Germany’s foreign intelligence agency BND has released a disparaging report on Saudi Arabia. Their assessment says the country is destabilizing the Middle East with proxy wars in Yemen and elsewhere in the region.
The BND document entitled “Saudi Arabia – Sunni regional power torn between foreign policy paradigm change and domestic policy consolidation” singled out Saudi Arabia’s defense minister, Deputy Crown Prince Mohammed bin Salman, as trying to strengthen his place in the royal succession while putting Saudi Arabia’s relationship with erstwhile regional allies in jeopardy.
“The careful diplomatic stance of older members of the Saudi royal family has been replaced by an impulsive policy of intervention,” the Bundesnachrichtendienst (BND) said.
The spy agency accused bin Salman, second in line to the throne, and his father, King Salman, as trying to create an image of Saudi Arabia being the leader of the Arab world. The BND added that bin Salman’s quest to cement his place in the nation’s leadership could also irritate other members of the royal family.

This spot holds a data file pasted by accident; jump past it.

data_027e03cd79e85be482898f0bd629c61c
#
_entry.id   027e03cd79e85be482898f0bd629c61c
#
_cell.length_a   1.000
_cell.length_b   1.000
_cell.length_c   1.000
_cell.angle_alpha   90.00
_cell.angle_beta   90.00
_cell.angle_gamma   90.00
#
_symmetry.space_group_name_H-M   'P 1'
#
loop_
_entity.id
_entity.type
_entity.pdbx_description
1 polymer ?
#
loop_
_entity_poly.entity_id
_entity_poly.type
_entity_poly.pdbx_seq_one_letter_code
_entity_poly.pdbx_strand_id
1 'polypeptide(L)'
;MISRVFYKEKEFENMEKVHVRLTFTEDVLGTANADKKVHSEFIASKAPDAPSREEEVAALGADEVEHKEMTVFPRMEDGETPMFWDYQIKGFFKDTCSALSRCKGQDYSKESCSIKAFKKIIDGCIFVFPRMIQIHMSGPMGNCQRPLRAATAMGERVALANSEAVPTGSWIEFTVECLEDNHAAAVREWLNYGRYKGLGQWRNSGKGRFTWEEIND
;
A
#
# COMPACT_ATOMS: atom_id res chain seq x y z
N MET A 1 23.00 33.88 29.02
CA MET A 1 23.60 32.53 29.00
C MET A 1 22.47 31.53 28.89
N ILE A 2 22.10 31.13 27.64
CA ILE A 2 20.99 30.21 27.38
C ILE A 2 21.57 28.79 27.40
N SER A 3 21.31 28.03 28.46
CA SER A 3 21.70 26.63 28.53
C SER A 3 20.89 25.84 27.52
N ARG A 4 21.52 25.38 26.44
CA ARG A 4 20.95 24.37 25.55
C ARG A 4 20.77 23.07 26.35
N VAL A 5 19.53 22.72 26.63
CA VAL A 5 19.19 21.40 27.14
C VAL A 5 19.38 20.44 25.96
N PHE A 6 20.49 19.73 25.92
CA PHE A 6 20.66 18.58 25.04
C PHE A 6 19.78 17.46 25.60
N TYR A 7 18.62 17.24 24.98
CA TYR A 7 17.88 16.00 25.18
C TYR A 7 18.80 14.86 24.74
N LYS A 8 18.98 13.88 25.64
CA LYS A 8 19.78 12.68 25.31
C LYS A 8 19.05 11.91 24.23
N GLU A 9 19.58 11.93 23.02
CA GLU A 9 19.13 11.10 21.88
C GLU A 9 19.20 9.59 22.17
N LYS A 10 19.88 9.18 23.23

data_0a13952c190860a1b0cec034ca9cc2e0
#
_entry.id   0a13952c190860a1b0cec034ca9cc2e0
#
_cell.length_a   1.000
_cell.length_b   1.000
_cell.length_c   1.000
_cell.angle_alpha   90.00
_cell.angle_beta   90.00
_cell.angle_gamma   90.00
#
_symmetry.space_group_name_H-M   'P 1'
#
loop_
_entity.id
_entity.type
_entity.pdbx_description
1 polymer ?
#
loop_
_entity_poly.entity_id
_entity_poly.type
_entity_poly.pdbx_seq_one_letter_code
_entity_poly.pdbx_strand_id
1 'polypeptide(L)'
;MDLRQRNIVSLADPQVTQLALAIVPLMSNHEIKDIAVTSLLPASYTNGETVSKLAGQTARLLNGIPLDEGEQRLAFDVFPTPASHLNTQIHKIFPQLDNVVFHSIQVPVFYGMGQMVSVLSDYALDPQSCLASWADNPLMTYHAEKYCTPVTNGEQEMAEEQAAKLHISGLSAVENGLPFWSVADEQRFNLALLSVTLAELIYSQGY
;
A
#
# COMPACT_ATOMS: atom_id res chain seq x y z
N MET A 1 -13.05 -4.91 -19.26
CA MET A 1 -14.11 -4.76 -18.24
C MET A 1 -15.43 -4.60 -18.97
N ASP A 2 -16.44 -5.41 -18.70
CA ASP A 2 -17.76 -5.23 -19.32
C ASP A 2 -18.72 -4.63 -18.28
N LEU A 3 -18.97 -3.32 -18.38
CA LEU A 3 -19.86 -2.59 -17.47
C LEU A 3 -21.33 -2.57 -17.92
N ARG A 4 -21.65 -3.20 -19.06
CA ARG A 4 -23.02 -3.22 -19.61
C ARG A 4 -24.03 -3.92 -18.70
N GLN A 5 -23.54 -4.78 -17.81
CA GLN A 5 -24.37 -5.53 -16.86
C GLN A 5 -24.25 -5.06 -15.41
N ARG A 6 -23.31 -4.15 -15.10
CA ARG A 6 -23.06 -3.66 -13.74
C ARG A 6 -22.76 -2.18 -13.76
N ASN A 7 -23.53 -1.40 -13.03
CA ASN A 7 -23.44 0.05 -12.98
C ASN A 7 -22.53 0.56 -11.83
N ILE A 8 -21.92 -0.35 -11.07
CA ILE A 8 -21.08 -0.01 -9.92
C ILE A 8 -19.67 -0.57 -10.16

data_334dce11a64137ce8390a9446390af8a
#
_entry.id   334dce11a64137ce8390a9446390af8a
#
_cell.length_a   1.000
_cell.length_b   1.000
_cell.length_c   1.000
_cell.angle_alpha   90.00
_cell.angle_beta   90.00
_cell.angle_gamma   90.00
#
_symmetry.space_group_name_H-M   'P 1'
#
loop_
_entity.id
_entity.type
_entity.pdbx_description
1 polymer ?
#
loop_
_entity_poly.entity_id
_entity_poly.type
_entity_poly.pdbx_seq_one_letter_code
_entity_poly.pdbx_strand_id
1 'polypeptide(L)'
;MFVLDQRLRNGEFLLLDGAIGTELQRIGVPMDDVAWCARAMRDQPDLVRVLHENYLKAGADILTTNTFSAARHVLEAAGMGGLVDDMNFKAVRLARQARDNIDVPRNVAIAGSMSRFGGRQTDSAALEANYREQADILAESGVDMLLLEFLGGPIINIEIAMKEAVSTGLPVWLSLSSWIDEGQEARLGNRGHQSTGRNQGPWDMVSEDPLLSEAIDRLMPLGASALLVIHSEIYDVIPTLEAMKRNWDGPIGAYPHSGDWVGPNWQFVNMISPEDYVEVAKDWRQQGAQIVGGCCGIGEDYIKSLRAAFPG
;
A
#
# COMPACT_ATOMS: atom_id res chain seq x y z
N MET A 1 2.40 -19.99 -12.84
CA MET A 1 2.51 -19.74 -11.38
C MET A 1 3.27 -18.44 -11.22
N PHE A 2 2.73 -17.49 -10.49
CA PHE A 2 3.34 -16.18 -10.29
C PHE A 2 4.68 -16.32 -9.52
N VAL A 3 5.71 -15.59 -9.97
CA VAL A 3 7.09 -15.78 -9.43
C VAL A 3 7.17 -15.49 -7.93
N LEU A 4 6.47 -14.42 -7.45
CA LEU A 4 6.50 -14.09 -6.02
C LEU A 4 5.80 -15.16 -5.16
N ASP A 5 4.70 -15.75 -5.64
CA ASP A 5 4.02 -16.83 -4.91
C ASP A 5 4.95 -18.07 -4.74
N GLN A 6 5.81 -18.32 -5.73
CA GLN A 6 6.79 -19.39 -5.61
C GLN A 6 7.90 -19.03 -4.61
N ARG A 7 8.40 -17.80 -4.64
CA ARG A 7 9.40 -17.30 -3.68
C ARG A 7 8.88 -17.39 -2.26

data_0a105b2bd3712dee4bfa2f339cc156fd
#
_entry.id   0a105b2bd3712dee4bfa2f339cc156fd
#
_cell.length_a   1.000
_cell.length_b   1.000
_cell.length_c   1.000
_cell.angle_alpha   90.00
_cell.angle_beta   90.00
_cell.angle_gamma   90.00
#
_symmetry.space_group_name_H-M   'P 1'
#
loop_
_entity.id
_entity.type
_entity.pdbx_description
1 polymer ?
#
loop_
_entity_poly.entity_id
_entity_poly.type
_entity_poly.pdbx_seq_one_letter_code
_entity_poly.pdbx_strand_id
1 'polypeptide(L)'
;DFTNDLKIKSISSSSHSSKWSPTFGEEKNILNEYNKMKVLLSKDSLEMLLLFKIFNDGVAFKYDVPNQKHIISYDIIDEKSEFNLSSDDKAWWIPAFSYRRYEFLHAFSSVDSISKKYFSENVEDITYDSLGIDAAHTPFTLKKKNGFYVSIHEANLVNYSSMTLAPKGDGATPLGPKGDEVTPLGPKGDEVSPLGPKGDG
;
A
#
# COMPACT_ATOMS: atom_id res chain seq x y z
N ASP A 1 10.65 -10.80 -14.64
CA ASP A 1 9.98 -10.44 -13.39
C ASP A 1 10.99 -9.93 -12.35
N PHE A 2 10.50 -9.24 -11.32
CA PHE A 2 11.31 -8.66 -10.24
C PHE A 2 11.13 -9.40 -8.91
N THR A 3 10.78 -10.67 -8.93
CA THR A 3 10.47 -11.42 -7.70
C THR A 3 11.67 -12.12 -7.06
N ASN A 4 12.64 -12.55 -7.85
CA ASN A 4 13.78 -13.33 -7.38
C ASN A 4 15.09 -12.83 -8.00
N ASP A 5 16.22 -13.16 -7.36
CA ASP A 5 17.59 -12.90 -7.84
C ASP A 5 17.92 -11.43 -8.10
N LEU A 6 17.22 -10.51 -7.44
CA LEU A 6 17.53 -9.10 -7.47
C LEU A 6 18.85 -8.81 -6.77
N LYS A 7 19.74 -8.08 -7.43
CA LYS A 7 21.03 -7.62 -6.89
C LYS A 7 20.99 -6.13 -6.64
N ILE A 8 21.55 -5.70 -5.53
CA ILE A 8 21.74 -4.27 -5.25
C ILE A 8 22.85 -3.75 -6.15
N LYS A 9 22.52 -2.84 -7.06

As another reason for the shift in policy, the BND also cited a perceived change in the role of the United States as the guarantor of stability in the face of growing influence exerted by Iran.
Since King Salman’s succession to power in January 2015, there’s been a more forceful response to the regional standoff between Iran and Saudi Arabia largely set in motion by Prince Mohammed. The BND said that this could mainly be observed in Saudi Arabia’s military intervention in Yemen as well as its increased support for Syrian rebels in a bid to remove Syrian President Bashar al-Assad.
Since the limited release of the report on Wednesday (I have not yet found an original), the German Foreign Ministry has repudiated the BND findings.
German government spokesman Steffen Seibert said Friday it was crucial that Berlin has a “coherent position” on the role of Saudi Arabia in the region.
The assessments by the BND that were published do not reflect this coherent position,” Seibert said. “Those who want progress on the pressing issues in the region, and there are many, need constructive relations with Saudi Arabia.”
Friday the German parliament approved the deployment of up to 1,200 soldiers against the Islamic State. The government mandate was endorsed by 445 parliamentarians, with 146 others voting against and seven abstaining. This week the British House of Commons also endorsed military action against the Islamic State in Syria, the RAF launched its first attack hours later.